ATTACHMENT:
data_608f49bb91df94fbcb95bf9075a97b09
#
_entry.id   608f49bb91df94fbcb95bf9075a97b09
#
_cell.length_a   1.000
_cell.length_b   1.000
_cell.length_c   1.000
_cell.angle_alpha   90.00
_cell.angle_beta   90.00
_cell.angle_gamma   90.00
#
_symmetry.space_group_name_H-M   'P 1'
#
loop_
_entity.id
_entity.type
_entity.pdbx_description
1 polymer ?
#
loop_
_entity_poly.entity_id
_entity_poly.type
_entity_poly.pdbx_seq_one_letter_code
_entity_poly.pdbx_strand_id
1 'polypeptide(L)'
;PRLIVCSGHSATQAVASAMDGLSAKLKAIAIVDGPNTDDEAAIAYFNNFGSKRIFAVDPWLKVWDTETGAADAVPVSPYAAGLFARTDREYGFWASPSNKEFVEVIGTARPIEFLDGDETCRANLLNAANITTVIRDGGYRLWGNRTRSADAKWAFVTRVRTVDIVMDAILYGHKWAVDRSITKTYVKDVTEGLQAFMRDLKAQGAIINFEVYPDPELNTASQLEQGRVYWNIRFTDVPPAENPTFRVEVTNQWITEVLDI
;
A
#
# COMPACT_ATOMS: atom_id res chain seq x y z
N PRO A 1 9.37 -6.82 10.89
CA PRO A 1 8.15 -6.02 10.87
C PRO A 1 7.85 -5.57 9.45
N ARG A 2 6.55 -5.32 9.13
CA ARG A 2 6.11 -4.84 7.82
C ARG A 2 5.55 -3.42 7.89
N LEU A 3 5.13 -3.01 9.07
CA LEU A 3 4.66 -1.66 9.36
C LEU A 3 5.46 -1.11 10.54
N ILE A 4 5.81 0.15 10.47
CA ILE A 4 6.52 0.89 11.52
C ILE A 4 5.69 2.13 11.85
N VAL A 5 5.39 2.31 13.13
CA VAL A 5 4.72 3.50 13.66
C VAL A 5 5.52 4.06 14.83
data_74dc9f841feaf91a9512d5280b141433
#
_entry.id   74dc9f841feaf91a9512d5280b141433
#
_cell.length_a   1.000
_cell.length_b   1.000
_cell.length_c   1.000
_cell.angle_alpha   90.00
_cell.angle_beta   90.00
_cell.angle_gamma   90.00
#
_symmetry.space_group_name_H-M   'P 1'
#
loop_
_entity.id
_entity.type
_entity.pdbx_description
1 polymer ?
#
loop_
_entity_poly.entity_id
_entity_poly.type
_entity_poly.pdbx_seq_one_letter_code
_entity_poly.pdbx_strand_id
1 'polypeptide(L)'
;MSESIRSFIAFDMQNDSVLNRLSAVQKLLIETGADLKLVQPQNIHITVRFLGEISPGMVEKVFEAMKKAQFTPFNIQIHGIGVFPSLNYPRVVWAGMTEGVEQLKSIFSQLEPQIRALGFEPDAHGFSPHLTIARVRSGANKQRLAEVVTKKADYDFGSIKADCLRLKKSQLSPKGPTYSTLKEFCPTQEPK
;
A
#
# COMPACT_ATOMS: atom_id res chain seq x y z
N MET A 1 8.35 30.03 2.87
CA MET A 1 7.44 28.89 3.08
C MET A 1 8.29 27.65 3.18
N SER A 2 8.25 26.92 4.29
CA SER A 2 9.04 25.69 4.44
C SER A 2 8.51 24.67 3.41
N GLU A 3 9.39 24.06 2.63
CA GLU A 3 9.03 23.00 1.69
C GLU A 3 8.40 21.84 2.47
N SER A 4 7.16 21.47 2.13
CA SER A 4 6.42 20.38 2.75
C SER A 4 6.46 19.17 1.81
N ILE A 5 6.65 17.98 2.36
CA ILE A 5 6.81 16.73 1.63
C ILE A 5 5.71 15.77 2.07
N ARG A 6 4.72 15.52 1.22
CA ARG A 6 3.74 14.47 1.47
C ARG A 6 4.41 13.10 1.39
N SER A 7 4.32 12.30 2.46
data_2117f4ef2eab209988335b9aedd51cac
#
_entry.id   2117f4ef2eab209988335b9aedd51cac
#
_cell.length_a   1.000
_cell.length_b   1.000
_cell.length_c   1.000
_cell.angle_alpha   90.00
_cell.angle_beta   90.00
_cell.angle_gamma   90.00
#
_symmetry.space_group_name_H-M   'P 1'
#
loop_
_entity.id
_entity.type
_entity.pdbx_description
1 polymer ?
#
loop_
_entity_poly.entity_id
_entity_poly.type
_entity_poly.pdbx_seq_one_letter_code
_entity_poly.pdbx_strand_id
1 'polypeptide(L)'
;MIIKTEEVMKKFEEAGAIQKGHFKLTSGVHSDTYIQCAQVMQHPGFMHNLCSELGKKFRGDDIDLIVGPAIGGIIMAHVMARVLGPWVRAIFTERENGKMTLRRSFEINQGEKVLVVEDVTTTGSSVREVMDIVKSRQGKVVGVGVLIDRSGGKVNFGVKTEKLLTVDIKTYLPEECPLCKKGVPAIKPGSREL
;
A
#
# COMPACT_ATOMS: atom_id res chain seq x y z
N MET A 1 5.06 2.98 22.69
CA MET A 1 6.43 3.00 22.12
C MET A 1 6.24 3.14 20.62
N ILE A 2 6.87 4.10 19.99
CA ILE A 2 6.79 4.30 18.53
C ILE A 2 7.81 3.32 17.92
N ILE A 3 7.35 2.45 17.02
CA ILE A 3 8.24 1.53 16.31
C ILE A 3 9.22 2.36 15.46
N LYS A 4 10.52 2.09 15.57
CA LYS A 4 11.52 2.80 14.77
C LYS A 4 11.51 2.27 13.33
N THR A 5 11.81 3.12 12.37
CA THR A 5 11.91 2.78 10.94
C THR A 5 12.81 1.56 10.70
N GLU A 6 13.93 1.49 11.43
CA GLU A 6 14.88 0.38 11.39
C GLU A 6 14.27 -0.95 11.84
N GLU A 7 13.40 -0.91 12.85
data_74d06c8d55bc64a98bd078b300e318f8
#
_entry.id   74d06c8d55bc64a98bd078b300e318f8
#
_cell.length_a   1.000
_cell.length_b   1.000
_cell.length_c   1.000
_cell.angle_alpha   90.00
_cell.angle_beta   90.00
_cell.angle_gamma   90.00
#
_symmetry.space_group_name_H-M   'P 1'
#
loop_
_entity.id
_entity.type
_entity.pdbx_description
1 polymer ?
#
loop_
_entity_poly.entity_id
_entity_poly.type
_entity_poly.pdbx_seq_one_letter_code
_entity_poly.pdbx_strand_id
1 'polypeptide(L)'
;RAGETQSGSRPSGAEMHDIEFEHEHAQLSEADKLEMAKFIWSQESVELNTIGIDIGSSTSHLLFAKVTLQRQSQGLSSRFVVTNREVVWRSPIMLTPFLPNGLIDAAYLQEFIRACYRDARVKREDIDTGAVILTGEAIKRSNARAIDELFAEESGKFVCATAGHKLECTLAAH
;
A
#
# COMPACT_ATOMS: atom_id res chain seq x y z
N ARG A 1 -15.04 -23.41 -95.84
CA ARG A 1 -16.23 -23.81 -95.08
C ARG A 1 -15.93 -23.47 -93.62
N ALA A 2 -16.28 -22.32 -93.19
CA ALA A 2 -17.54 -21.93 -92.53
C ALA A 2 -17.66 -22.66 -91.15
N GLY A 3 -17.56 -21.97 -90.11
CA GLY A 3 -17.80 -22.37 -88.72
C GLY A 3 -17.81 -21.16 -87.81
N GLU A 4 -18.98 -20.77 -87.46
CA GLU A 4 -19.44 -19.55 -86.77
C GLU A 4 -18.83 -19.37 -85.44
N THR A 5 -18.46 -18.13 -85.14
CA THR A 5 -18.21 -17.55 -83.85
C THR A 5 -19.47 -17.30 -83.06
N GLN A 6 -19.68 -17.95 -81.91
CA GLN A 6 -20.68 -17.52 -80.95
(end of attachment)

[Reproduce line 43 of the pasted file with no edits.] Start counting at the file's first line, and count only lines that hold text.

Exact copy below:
N VAL A 5 5.39 2.31 13.13